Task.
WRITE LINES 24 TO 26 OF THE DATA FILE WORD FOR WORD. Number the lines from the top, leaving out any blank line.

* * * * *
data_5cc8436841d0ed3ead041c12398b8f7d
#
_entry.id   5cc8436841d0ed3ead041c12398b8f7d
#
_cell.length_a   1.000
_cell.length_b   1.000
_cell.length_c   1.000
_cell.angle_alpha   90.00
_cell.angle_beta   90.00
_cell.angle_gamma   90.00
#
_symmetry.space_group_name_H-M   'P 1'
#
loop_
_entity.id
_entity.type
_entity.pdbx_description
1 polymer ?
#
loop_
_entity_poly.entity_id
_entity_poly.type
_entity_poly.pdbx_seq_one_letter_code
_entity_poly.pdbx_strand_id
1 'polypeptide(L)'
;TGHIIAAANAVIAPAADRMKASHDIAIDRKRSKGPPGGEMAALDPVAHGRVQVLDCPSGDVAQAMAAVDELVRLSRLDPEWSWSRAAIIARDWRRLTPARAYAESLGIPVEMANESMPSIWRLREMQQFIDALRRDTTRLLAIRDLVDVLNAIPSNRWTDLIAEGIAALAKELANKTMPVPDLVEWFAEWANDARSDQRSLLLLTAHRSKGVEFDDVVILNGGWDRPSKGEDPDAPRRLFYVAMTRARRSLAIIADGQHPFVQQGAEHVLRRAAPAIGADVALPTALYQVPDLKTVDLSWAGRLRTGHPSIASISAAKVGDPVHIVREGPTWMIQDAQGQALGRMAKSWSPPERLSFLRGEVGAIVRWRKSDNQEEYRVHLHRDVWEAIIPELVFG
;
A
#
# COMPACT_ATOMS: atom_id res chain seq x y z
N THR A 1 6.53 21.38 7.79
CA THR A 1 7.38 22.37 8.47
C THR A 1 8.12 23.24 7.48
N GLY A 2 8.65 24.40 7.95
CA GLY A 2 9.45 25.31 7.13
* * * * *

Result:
_entity_poly.pdbx_strand_id
1 'polypeptide(L)'
;TGHIIAAANAVIAPAADRMKASHDIAIDRKRSKGPPGGEMAALDPVAHGRVQVLDCPSGDVAQAMAAVDELVRLSRLDPEWSWSRAAIIARDWRRLTPARAYAESLGIPVEMANESMPSIWRLREMQQFIDALRRDTTRLLAIRDLVDVLNAIPSNRWTDLIAEGIAALAKELANKTMPVPDLVEWFAEWANDARSDQRSLLLLTAHRSKGVEFDDVVILNGGWDRPSKGEDPDAPRRLFYVAMTRARRSLAIIADGQHPFVQQGAEHVLRRAAPAIGADVALPTALYQVPDLKTVDLSWAGRLRTGHPSIASISAAKVGDPVHIVREGPTWMIQDAQGQALGRMAKSWSPPERLSFLRGEVGAIVRWRKSDNQEEYRVHLHRDVWEAIIPELVFG